I swept the cards into a stack, pocketing them as I nodded to him. It wasn’t the prettiest deck, but it was trying, at least. I owed it a one-way ticket out of Paris. Henri plucked my glass from the counter, making a big production of concocting something way too involved to be my drink.
He set the mess down in front of me and scowled, gloomy concern evident in every line of his thin, hunched body. Which was more than I could say for the guy shuffling up to the bar, who stank of sour cheese and bad karma, and maybe…peanut butter? Didn’t want to think too much about that.
I barely avoided a wince as he sat down. “You ’ave it?”
“You didn’t tell me about the competition,” I said, picking up my glass. “The price has gone up.”
“You do ’ave it.” My contact leaned toward me, his gun nudging into my side. Henri was applying his bar towel diligently to nonexistent dust at the far end of the bar. As if nothing that happened here would bother him, as long as I kept it tidy.
I could do tidy. The cards and their crazy were not the boss of me.
“If you have the money, we have a deal,” I said, Miss Congeniality all the way. “Just at double our original price. What’s more, I suspect you do have the money, honey, because you knew what I was walking into. Unlike me, for the record. Which, frankly, wasn’t very neighborly of you.”
His face didn’t change expression. “You agreed to the terms.”
I shook my head. With the mule this close, we could talk freely without being overheard. If only I could manage it without breathing. “No. I agreed to lift a minor, plate-sized relic off a clueless museum intern. You missed the bit where said flunky was also being targeted by the Swiss Guard, who, by the way, apparently don’t wear pajamas when they’re not at the Vatican. You also missed the part where the Swiss Guard had become ninjas. All that’s a little out of my pay grade.” I took a sip of my drink, wincing at the tang as I set the glass down again. Horseradish. Nice. If I had to use it on this guy, it was going to sting like a bitch.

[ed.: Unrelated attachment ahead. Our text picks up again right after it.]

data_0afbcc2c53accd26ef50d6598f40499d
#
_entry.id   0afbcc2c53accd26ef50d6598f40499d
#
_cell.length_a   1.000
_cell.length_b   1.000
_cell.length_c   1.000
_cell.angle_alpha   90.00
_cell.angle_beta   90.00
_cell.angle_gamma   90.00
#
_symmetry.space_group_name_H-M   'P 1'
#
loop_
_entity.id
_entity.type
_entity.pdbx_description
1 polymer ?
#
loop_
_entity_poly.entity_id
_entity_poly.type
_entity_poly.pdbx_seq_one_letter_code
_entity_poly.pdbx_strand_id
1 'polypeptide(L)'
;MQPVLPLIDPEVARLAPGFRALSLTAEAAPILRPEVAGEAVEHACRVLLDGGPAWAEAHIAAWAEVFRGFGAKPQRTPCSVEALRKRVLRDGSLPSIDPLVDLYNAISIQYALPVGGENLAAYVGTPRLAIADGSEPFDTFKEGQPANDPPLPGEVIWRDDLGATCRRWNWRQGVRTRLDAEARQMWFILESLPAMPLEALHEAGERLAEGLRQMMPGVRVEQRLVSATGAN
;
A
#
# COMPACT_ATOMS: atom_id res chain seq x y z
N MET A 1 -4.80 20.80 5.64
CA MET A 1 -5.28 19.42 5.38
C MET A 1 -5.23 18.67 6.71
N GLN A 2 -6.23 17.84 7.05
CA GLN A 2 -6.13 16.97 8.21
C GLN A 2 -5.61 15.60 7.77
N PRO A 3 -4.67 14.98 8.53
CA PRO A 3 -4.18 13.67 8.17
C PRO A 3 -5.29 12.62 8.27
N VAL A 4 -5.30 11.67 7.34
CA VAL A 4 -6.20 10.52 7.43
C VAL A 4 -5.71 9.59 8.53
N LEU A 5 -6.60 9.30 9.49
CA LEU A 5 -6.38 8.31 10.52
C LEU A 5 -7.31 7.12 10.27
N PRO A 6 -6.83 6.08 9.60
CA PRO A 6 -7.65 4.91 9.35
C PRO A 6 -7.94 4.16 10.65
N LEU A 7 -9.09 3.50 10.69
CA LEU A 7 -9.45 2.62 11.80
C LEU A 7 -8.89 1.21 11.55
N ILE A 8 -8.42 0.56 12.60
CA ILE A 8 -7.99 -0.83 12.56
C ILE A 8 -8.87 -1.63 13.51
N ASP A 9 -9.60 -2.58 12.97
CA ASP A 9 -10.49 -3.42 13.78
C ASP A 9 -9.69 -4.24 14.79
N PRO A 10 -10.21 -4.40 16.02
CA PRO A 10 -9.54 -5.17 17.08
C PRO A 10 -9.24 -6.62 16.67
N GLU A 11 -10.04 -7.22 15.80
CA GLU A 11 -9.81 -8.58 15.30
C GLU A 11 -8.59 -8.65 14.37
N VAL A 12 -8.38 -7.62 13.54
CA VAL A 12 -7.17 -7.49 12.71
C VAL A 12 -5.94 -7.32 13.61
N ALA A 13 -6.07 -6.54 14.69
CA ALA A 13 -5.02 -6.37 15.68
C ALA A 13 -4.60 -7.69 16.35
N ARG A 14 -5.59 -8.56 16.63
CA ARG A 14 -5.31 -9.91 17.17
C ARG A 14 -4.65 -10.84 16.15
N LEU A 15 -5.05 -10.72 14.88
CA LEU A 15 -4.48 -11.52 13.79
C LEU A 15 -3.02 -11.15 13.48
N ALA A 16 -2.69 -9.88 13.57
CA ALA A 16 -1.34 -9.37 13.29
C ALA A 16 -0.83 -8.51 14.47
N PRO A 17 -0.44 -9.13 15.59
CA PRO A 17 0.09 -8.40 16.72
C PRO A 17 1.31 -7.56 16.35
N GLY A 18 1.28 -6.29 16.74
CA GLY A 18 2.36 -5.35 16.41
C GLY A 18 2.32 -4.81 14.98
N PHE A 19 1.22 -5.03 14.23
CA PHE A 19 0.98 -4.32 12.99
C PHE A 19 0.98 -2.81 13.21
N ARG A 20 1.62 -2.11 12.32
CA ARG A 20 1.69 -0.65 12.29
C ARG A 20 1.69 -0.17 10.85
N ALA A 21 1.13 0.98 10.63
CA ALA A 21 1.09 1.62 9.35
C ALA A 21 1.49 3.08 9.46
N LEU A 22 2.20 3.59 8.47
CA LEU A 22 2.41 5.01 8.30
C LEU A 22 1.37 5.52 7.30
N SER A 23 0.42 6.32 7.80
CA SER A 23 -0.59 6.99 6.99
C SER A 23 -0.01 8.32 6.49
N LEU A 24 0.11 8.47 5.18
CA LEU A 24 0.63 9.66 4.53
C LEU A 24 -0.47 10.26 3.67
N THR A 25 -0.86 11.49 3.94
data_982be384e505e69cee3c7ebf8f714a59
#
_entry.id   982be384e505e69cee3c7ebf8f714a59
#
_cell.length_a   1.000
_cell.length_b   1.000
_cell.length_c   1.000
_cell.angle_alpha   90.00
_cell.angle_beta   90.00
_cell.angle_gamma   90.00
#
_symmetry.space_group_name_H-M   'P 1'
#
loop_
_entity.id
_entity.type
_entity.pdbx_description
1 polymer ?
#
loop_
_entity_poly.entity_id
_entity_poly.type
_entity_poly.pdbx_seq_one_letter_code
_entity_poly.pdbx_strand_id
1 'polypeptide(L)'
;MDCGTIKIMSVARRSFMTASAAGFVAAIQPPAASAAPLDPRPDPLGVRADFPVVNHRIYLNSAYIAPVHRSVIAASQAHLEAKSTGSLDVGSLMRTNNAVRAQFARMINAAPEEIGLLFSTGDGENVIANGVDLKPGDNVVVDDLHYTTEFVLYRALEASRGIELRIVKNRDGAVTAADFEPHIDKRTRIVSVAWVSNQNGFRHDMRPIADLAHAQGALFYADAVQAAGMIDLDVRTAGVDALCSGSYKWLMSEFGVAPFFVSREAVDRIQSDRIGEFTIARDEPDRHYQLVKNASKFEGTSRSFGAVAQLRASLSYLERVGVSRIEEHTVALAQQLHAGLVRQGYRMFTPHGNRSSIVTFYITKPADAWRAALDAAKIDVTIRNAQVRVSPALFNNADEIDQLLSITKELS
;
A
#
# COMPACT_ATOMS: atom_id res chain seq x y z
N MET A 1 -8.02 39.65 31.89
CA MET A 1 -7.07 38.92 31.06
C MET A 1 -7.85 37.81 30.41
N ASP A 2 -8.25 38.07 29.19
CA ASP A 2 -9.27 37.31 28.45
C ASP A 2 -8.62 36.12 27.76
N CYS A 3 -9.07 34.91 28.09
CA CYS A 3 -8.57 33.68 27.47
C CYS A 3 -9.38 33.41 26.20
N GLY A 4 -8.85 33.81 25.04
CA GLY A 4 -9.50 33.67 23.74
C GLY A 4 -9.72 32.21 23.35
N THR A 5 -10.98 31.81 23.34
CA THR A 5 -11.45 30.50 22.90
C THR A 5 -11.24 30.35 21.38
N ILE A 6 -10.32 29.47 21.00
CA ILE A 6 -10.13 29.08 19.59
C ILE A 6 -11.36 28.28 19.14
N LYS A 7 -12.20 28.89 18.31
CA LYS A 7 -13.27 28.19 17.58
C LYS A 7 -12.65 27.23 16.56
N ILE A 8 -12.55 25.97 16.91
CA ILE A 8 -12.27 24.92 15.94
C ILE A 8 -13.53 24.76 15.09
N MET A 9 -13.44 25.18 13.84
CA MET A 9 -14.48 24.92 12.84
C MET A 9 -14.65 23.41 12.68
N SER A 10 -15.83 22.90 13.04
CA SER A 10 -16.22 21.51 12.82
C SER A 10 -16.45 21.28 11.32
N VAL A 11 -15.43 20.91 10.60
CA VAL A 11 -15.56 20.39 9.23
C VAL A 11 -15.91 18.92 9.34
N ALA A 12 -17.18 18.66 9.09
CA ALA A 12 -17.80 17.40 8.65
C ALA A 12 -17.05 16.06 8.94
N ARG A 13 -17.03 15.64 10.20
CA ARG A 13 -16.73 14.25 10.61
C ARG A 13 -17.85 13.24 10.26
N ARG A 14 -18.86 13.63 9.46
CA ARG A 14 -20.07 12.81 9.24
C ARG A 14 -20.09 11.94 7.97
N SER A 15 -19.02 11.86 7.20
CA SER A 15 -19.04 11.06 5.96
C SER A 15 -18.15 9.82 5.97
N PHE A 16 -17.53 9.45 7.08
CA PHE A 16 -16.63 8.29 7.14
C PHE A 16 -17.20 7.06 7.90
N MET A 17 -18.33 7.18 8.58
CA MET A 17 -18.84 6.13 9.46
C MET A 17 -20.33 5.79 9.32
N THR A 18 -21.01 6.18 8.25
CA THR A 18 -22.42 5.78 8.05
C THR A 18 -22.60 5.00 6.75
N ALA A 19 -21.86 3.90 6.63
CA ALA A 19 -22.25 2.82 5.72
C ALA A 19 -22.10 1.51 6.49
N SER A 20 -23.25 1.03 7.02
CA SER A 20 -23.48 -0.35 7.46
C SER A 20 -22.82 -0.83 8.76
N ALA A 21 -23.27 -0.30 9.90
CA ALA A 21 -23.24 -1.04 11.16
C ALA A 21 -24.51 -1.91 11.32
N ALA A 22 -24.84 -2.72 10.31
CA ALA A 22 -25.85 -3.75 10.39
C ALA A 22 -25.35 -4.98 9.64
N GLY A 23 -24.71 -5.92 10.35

“But you ’ave it.” Clearly the guy thought he could get what he wanted simply by boring me to death. I considered my options. He was powerfully built, with a thick jaw and a boxer’s nose—but his curled upper lip shone with sweat, his beady eyes looked just a teensy bit feral, and his cheeks were flushed. Something wasn’t right here. He was too nervous, too intent.
“The transaction was compromised.” I spread my hands in a “what can you do?” gesture. “I wasn’t given full information. With full information, I never would have taken the job. But, I can be reasonable. Which means your new price is merely double. So go talk to your boss, get the extra cash, and then we’ll have something to discuss.”
“No.” Again with the gun. Harder this time. Sharper. “You must give it to me now.” The man practically vibrated with concentration, and my Spidey sense went taut. This definitely was too much reaction for the relic in question. We weren’t talking the Ark of the Covenant here, no matter how much I was going to charge the guy.
I reclaimed my glass of horseradish whiskey and took in Henri. He remained at the far end of the bar, well out of the way of any untoward blood spatter. Very efficient, our Henri.